Driven senior in start-up contest

Dan O'Brien
March 28, 2013

A 19-year-old senior—who began college at the young age of 15—is aiming for another success: Opening her own business and helping teenagers realize their entrepreneurial dreams.

Maria Warith ’13 has submitted a business plan to the IERVA Start-Up Competition in her hometown of Richmond, Virginia. The winner, who receives the most votes in an online contest, gets $10,000 in start-up money and rental space for six months.

 

Warith

Maria Warith ’13 has submitted a business plan to the IERVA Start-Up Competition in her hometown of Richmond, Virginia.

Her business-to-be is called Rock-A-Roma, which allows customers to make natural bath salts and scented aromatherapy rocks, and would employ teenagers. But this ambitious concept is not Warith’s first—at the age of 16 she launched a nonprofit organization to help educate schoolchildren.

“One of my goals is to extract success and entrepreneurial skills out of children at a young age,” Warith said.

Warith’s Children Entrepreneurs Secure in Success (CHESS) Foundation is a registered nonprofit organization in Richmond that relies on volunteers and a paid tutor to help kids fifth grade and younger, and is focused on the arts.

A Political Communication major, Warith transferred to Emerson in the fall of 2011 from Mary Baldwin College in Virginia, where she studied in a program for the exceptionally gifted. However, she said studying in Boston and in the College’s Washington, D.C., program has expanded her worldview.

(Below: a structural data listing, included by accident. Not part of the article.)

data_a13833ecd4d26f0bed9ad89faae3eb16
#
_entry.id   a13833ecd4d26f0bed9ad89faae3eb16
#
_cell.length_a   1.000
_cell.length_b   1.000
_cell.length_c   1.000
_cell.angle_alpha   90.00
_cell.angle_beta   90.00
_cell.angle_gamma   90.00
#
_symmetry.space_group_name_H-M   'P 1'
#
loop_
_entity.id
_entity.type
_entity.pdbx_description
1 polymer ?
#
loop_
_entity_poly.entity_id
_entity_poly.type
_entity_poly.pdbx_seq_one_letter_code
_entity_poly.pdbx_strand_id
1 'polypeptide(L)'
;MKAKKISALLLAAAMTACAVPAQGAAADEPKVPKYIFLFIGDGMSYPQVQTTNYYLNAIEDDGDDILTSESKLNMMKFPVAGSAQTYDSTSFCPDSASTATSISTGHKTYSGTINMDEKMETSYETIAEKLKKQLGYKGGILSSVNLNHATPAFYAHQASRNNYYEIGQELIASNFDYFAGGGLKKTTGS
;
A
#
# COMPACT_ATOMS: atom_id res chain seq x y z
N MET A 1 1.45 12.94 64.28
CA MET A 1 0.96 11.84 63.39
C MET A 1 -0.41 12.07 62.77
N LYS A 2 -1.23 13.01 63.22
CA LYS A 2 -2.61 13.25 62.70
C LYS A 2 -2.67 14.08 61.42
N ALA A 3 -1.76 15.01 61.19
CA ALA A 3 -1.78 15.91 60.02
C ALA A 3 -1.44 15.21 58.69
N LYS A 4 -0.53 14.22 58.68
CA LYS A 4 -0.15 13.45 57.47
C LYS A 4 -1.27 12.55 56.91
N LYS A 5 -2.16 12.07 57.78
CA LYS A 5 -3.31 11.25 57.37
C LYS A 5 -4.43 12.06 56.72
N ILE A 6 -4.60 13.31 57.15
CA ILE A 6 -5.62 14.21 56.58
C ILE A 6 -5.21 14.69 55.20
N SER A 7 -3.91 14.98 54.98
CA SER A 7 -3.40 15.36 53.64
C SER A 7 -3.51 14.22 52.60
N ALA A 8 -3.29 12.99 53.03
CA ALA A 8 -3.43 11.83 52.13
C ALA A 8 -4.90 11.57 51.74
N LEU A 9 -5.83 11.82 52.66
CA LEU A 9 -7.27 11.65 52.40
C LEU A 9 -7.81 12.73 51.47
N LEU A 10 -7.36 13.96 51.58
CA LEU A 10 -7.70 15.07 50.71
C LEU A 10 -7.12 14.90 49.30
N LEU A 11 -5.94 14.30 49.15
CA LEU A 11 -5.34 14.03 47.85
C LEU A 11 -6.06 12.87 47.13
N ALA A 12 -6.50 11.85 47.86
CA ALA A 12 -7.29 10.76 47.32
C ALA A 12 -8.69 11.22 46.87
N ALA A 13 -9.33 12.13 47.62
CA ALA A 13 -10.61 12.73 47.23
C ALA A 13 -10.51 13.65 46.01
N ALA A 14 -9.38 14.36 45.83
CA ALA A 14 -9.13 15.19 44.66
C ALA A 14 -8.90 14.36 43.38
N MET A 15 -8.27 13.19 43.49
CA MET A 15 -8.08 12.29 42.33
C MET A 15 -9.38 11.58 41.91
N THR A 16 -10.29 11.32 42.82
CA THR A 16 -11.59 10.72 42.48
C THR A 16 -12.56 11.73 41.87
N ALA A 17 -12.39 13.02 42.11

“Emerson has given me the confidence to compete,” Warith said. “Being in a diverse city like Boston… and just seeing the competition that’s out there, you realize you don’t really have the space to just slack off.”

When asked where she gets her motivation, Warith responded, “Probably my dad.”

“My dad had several different businesses,” Warith said of her late father, Yahya Warith, who died in May 2011 at the age of 72. He was a minister and owned a popular car dealership, bookstore, and several restaurants. Her mother, Qaadira Warith, is also a minister.

“I definitely think my parents have given me that mindset,” she said.

Warith is the second-youngest of 13 children.

She got the idea for Rock-A-Roma about four years ago.

“I’ve always played with rocks as a kid, and I was just bored one day,” she said.

Warith and her mom purchased materials to produce the aromatherapy rocks, like scents, oils, and paints, then sold them in a booth they rented at the Langley Air Force Base in Virginia. She made about $500 in one week.

Warith is a member of the Emerson College Polling Society and Emerson’s Black Organization with Natural Interest (EBONI), along with a handful of other student organizations.

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